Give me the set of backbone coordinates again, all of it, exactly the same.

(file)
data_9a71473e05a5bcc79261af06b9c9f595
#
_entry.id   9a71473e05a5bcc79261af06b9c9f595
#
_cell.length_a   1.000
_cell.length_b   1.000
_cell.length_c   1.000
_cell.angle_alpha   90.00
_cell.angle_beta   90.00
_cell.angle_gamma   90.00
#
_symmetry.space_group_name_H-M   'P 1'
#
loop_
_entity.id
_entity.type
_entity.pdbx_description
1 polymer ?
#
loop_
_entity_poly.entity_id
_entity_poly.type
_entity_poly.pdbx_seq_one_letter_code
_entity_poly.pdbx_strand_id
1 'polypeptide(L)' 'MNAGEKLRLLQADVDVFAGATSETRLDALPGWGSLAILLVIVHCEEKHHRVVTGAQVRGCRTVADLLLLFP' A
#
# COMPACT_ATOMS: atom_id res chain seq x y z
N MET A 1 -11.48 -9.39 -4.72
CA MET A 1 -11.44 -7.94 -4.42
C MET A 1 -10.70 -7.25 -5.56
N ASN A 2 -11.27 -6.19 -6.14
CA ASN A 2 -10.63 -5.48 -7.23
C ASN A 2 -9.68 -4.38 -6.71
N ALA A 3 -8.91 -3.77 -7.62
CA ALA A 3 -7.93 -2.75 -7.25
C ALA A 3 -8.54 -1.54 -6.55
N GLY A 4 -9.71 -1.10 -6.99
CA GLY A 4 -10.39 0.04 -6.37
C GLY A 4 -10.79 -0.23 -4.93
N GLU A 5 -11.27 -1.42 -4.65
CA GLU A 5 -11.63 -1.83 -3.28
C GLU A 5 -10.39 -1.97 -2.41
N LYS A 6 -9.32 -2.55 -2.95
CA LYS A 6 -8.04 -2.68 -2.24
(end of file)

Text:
data_9a71473e05a5bcc79261af06b9c9f595
#
_entry.id   9a71473e05a5bcc79261af06b9c9f595
#
_cell.length_a   1.000
_cell.length_b   1.000
_cell.length_c   1.000
_cell.angle_alpha   90.00
_cell.angle_beta   90.00
_cell.angle_gamma   90.00
#
_symmetry.space_group_name_H-M   'P 1'
#
loop_
_entity.id
_entity.type
_entity.pdbx_description
1 polymer ?
#
loop_
_entity_poly.entity_id
_entity_poly.type
_entity_poly.pdbx_seq_one_letter_code
_entity_poly.pdbx_strand_id
1 'polypeptide(L)' 'MNAGEKLRLLQADVDVFAGATSETRLDALPGWGSLAILLVIVHCEEKHHRVVTGAQVRGCRTVADLLLLFP' A
#
# COMPACT_ATOMS: atom_id res chain seq x y z
N MET A 1 -11.48 -9.39 -4.72
CA MET A 1 -11.44 -7.94 -4.42
C MET A 1 -10.70 -7.25 -5.56
N ASN A 2 -11.27 -6.19 -6.14
CA ASN A 2 -10.63 -5.48 -7.23
C ASN A 2 -9.68 -4.38 -6.71
N ALA A 3 -8.91 -3.77 -7.62
CA ALA A 3 -7.93 -2.75 -7.25
C ALA A 3 -8.54 -1.54 -6.55
N GLY A 4 -9.71 -1.10 -6.99
CA GLY A 4 -10.39 0.04 -6.37
C GLY A 4 -10.79 -0.23 -4.93
N GLU A 5 -11.27 -1.42 -4.65
CA GLU A 5 -11.63 -1.83 -3.28
C GLU A 5 -10.39 -1.97 -2.41
N LYS A 6 -9.32 -2.55 -2.95
CA LYS A 6 -8.04 -2.68 -2.24